Reference > Brewer’s Dictionary > Orange Blossoms Worn at Weddings.

E. Cobham Brewer 1810–1897. Dictionary of Phrase and Fable. 1898.
Orange Blossoms Worn at Weddings.
The Saracen brides used to wear orange blossoms as an emblem of fecundity; and occasionally the same emblem may have been worn by European brides ever since the time of the Crusades; but the general adoption of wreaths of orange blossoms for brides is comparatively a modern practice, due especially to the recent taste for flowerlanguage. The subject of bridal decorations being made a study, and the orange flower being found suitable, from the use made of it by the ancient Saracens, it was introduced by modistes as a fit ornament for brides. The notion once planted, soon became a custom, now very generally adopted by those who study the conventions of society, and follow the accepted fashions. (See OLIVE.)   1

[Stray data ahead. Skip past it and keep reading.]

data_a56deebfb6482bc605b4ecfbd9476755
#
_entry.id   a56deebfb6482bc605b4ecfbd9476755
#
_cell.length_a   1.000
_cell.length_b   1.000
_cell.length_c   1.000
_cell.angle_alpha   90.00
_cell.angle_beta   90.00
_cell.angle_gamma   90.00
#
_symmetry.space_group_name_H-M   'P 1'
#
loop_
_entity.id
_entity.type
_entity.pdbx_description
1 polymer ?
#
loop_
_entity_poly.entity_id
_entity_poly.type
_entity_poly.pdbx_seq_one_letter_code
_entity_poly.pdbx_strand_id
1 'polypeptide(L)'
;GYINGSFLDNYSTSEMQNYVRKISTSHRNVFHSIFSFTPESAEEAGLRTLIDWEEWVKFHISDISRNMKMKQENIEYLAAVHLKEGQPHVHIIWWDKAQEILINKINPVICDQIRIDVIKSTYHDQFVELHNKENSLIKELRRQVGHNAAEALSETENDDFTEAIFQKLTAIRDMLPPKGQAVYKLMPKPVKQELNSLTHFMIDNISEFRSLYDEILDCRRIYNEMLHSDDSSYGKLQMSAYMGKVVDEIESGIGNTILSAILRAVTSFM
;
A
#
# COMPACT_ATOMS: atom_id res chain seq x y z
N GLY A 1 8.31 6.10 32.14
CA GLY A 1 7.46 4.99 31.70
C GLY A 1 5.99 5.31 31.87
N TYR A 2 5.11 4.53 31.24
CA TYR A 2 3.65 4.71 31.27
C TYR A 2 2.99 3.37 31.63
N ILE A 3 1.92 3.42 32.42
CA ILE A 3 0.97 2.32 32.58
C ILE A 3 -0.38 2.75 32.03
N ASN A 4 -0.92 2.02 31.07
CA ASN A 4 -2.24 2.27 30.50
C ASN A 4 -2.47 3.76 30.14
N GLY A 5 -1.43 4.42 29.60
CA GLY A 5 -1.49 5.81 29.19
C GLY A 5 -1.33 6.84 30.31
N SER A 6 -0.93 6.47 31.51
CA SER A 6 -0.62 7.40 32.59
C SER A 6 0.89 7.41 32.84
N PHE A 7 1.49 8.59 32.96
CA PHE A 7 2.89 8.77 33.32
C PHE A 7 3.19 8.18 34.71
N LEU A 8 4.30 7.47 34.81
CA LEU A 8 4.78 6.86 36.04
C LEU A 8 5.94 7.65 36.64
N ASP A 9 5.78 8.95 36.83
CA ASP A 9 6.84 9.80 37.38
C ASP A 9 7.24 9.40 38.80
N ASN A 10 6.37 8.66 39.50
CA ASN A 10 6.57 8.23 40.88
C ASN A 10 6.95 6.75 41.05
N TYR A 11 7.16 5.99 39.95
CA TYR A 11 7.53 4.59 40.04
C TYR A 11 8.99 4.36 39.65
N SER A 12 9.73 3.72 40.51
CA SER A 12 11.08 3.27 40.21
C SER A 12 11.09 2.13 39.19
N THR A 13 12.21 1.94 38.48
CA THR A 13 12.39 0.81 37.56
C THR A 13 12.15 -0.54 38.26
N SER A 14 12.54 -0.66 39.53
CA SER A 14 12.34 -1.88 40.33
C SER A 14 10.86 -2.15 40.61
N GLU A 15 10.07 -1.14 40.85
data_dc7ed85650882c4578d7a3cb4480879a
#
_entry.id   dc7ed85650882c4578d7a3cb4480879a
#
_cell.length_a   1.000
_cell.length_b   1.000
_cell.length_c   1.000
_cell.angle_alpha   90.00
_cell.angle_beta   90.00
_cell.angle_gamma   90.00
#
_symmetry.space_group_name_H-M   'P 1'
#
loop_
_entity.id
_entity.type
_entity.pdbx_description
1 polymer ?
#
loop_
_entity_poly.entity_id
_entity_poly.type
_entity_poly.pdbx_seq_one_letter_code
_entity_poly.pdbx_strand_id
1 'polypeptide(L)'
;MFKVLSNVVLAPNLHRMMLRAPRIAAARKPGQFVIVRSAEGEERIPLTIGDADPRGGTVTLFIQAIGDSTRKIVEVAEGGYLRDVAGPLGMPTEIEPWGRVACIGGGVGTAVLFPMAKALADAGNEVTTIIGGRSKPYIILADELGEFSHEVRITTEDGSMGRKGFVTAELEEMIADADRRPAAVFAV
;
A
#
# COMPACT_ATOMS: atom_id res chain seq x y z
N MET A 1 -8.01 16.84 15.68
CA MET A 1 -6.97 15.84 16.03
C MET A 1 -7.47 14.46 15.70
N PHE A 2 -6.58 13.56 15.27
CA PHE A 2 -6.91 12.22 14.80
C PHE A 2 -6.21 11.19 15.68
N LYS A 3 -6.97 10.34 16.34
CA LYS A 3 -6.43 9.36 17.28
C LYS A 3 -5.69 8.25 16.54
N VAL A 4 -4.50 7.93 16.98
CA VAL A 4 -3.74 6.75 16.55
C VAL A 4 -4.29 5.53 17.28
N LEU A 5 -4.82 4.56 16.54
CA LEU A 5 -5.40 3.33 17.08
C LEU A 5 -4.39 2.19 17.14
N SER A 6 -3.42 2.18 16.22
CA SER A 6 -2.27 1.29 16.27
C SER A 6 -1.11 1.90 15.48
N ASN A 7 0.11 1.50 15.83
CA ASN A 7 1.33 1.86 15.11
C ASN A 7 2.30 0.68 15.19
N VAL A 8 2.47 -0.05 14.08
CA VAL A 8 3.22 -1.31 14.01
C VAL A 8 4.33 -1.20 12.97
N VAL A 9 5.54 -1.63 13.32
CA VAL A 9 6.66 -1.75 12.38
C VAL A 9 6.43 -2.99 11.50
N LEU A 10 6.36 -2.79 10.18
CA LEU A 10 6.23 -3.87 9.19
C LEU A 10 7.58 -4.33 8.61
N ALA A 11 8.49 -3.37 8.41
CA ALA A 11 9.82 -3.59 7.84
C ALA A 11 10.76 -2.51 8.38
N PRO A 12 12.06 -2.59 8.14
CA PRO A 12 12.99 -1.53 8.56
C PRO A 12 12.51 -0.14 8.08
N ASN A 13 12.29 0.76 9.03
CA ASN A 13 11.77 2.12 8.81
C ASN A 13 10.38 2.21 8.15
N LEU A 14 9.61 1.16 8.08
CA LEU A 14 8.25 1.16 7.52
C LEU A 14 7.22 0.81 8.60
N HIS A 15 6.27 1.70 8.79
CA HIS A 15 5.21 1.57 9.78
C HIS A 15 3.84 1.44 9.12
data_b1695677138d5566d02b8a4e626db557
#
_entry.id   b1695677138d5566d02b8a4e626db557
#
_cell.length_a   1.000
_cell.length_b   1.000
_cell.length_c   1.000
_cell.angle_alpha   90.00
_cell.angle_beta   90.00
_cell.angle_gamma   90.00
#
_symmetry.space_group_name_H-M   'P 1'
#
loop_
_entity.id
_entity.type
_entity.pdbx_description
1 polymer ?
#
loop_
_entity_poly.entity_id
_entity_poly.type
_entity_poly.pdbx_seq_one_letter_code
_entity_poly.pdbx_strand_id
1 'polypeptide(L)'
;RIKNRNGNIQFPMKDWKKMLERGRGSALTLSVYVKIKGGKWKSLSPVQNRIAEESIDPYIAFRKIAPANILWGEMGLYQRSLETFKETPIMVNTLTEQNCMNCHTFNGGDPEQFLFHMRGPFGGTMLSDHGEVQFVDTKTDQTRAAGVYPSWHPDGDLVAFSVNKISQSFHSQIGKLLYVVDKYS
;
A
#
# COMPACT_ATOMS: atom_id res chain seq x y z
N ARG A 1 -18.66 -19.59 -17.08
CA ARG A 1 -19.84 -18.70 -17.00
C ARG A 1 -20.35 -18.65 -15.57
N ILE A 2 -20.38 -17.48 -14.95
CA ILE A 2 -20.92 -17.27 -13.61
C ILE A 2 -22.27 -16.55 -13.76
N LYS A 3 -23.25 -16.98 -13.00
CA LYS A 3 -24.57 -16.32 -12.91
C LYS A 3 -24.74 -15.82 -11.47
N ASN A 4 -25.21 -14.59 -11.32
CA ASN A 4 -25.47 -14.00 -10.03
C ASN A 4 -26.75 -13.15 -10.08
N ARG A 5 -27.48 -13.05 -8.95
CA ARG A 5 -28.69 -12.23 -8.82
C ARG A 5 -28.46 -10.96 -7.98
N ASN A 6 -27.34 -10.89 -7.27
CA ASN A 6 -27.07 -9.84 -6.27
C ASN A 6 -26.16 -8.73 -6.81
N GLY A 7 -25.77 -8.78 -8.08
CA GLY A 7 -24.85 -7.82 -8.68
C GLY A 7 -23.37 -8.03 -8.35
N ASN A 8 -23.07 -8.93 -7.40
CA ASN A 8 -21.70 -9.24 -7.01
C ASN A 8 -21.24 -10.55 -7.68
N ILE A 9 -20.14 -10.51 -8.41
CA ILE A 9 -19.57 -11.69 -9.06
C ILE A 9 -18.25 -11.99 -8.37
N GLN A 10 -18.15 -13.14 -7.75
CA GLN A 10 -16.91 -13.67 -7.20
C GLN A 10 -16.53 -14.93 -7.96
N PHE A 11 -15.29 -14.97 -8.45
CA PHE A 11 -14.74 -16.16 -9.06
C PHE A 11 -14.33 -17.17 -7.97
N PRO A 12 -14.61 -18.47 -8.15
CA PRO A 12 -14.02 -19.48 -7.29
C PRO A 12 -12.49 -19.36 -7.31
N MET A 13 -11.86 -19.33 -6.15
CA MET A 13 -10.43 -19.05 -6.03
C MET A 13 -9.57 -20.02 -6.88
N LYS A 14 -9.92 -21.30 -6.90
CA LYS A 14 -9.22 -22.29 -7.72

To gather orange blossoms. To look for a wife. A bride wears orange blossoms to indicate the hope of fruitfulness, no tree being more prolific. An orange tree of moderate size will yield three or four thousand oranges in a year; and the blossom being white, is a symbol of innocence and chastity. The orange was also used by Cardinal Wolsey as a pomander. It is said that some sweet oranges turn bitter by neglect.   2



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